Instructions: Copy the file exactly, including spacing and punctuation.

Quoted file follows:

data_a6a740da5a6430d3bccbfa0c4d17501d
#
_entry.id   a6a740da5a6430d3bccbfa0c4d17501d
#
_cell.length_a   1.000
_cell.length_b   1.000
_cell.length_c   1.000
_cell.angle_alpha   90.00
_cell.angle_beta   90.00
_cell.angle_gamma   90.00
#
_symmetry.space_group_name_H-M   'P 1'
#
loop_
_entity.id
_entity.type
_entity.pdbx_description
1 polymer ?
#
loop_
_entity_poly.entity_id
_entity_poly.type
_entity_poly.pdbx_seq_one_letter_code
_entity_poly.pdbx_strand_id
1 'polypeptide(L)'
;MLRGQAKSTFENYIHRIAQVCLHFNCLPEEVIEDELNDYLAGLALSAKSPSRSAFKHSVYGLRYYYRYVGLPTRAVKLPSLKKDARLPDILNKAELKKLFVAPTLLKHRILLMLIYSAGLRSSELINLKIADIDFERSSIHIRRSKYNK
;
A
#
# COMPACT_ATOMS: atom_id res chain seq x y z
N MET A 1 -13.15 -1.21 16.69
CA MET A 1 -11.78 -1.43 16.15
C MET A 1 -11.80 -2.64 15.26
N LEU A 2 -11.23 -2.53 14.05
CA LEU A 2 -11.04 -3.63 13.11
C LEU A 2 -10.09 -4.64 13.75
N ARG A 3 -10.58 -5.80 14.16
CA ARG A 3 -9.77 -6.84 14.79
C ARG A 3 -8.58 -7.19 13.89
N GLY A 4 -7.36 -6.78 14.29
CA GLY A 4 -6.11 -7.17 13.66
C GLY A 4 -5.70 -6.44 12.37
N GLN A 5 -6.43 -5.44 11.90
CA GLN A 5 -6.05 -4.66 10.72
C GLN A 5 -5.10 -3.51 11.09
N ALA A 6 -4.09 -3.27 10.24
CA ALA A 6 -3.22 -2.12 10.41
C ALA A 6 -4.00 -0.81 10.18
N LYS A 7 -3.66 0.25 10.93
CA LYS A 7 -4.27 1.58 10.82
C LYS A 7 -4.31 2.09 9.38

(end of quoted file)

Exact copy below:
data_a6a740da5a6430d3bccbfa0c4d17501d
#
_entry.id   a6a740da5a6430d3bccbfa0c4d17501d
#
_cell.length_a   1.000
_cell.length_b   1.000
_cell.length_c   1.000
_cell.angle_alpha   90.00
_cell.angle_beta   90.00
_cell.angle_gamma   90.00
#
_symmetry.space_group_name_H-M   'P 1'
#
loop_
_entity.id
_entity.type
_entity.pdbx_description
1 polymer ?
#
loop_
_entity_poly.entity_id
_entity_poly.type
_entity_poly.pdbx_seq_one_letter_code
_entity_poly.pdbx_strand_id
1 'polypeptide(L)'
;MLRGQAKSTFENYIHRIAQVCLHFNCLPEEVIEDELNDYLAGLALSAKSPSRSAFKHSVYGLRYYYRYVGLPTRAVKLPSLKKDARLPDILNKAELKKLFVAPTLLKHRILLMLIYSAGLRSSELINLKIADIDFERSSIHIRRSKYNK
;
A
#
# COMPACT_ATOMS: atom_id res chain seq x y z
N MET A 1 -13.15 -1.21 16.69
CA MET A 1 -11.78 -1.43 16.15
C MET A 1 -11.80 -2.64 15.26
N LEU A 2 -11.23 -2.53 14.05
CA LEU A 2 -11.04 -3.63 13.11
C LEU A 2 -10.09 -4.64 13.75
N ARG A 3 -10.58 -5.80 14.16
CA ARG A 3 -9.77 -6.84 14.79
C ARG A 3 -8.58 -7.19 13.89
N GLY A 4 -7.36 -6.78 14.29
CA GLY A 4 -6.11 -7.17 13.66
C GLY A 4 -5.70 -6.44 12.37
N GLN A 5 -6.43 -5.44 11.90
CA GLN A 5 -6.05 -4.66 10.72
C GLN A 5 -5.10 -3.51 11.09
N ALA A 6 -4.09 -3.27 10.24
CA ALA A 6 -3.22 -2.12 10.41
C ALA A 6 -4.00 -0.81 10.18
N LYS A 7 -3.66 0.25 10.93
CA LYS A 7 -4.27 1.58 10.82
C LYS A 7 -4.31 2.09 9.38